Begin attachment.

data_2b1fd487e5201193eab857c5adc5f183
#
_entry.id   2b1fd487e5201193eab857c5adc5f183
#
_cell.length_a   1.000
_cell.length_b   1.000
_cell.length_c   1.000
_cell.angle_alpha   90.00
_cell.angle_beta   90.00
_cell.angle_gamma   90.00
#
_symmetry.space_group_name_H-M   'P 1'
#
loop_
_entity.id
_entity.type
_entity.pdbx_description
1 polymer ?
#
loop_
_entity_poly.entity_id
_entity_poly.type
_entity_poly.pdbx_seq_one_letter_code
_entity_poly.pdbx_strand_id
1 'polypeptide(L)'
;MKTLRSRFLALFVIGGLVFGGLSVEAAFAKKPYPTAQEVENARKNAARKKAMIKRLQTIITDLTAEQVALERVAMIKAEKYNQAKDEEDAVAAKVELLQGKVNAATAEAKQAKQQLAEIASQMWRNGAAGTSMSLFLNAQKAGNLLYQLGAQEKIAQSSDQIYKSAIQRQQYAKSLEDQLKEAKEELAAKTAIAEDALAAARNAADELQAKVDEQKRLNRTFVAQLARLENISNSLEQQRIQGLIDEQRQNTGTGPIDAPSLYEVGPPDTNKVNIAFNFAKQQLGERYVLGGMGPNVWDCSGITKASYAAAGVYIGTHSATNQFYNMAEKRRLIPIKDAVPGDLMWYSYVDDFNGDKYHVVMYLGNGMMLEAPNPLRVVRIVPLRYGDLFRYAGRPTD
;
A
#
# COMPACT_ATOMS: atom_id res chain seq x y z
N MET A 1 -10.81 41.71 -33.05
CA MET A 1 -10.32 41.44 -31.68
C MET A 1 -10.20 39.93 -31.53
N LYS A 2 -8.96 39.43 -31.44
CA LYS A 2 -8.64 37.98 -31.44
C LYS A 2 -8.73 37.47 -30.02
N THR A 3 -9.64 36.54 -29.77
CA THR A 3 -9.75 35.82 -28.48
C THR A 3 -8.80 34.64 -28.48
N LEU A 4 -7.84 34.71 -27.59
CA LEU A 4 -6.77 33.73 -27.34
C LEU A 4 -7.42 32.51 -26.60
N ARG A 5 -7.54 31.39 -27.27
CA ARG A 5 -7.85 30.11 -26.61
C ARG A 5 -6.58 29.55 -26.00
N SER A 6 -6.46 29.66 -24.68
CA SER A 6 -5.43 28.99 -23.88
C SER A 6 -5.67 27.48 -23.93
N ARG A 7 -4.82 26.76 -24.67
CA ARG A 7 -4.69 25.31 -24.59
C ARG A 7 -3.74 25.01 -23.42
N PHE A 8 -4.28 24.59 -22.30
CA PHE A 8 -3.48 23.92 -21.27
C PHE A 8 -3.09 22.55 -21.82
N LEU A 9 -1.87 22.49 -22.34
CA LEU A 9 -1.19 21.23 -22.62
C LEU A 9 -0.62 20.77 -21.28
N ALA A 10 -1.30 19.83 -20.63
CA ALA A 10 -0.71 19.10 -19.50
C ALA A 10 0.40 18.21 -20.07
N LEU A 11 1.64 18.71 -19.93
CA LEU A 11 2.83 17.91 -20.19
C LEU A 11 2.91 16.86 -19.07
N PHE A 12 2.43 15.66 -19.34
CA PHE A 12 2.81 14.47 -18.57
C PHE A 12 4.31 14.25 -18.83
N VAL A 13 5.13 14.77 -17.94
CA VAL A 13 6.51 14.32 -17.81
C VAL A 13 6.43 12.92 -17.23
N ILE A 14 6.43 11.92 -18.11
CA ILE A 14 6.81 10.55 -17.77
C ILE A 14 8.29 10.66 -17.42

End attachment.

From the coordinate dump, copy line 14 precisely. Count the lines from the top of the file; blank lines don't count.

loop_